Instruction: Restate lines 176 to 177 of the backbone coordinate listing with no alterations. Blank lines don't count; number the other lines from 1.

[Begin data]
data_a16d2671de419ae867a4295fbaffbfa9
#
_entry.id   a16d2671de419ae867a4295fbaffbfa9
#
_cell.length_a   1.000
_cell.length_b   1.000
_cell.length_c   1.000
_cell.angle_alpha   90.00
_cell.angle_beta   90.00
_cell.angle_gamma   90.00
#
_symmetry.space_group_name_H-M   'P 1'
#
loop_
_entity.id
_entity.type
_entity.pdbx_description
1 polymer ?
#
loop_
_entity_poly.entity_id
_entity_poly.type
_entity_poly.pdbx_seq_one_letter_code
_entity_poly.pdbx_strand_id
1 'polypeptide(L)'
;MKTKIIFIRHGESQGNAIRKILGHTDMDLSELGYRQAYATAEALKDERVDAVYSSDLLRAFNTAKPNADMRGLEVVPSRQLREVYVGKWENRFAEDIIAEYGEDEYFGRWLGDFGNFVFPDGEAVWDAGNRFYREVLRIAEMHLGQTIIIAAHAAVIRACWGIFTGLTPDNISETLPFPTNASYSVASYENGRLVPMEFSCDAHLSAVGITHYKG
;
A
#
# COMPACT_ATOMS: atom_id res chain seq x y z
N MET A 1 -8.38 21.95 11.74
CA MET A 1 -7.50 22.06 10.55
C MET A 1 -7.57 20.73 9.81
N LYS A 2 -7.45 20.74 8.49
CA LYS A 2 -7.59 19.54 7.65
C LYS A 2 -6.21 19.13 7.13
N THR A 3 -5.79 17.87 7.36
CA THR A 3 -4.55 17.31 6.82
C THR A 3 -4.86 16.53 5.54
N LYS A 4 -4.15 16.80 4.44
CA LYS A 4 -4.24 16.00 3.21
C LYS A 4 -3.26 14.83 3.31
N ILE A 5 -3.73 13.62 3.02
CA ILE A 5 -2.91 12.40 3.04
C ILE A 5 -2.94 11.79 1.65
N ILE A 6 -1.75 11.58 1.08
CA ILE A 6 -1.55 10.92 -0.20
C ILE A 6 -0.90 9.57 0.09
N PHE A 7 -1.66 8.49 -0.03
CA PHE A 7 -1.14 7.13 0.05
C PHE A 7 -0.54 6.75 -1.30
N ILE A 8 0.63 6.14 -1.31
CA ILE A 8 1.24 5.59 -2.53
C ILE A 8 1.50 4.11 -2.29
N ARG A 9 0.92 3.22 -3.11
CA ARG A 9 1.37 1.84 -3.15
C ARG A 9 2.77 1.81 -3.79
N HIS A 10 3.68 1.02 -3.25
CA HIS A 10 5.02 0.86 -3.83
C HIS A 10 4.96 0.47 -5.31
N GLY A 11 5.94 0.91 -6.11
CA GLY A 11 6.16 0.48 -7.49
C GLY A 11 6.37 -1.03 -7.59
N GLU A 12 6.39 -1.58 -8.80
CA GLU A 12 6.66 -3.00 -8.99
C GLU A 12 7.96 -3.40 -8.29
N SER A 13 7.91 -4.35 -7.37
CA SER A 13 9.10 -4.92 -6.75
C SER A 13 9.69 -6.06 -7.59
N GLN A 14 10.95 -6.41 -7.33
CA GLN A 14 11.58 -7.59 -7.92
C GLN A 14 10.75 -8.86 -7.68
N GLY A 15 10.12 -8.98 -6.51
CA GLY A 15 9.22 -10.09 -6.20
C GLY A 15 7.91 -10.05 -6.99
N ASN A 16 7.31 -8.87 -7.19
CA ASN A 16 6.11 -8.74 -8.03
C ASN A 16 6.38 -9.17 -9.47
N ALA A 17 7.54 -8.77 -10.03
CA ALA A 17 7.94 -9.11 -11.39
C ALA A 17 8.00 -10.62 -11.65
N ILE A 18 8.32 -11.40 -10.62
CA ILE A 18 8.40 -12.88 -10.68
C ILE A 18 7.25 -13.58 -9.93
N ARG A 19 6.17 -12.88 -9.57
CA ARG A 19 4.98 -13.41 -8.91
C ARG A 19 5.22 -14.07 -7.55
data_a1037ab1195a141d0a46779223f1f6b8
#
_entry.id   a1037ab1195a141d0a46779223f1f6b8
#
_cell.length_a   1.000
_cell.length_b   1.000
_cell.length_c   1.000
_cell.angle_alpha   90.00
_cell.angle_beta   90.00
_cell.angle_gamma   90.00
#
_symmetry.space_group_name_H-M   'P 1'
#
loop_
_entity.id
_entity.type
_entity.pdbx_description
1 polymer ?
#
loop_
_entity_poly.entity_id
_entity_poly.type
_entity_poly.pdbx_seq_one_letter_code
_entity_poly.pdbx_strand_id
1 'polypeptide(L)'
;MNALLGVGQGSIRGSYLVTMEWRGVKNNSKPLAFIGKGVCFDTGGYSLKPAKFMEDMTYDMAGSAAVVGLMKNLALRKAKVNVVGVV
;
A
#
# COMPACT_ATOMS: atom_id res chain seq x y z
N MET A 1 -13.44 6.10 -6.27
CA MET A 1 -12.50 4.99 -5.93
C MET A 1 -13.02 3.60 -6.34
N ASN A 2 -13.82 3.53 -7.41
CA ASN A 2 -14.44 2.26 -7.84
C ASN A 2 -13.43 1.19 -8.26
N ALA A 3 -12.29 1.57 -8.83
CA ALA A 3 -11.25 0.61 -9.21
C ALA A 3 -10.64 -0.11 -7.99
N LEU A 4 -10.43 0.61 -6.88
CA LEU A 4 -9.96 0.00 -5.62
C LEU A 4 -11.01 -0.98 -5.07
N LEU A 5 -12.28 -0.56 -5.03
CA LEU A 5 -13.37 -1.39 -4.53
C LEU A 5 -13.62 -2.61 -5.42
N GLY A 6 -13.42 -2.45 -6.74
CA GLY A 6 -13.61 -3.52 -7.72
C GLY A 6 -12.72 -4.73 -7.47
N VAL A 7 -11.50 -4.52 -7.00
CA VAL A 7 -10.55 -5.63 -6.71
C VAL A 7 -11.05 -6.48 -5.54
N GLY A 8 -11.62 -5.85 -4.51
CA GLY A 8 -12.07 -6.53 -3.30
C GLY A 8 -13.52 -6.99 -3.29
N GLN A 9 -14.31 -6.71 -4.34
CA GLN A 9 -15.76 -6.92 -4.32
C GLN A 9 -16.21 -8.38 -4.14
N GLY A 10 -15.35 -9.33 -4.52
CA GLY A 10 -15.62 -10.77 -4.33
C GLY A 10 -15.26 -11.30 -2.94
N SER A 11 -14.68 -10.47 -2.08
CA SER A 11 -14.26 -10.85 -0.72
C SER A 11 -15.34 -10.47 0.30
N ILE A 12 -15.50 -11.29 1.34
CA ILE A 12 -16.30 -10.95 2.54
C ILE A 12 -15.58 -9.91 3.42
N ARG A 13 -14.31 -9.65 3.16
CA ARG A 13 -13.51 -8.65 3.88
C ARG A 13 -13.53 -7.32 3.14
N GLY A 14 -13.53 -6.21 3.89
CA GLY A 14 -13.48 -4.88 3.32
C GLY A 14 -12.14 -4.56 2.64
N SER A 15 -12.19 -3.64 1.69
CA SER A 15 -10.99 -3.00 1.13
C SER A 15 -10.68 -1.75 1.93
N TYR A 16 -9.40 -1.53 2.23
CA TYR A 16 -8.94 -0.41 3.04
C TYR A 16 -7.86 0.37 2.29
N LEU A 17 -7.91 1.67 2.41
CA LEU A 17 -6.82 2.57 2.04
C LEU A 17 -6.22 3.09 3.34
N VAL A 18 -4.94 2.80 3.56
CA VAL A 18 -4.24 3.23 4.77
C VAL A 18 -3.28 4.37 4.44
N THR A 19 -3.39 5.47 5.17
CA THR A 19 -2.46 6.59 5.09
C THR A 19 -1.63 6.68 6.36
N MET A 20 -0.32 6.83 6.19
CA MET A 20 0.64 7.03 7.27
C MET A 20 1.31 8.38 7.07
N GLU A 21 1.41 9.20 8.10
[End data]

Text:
CA MET A 20 0.64 7.03 7.27
C MET A 20 1.31 8.38 7.07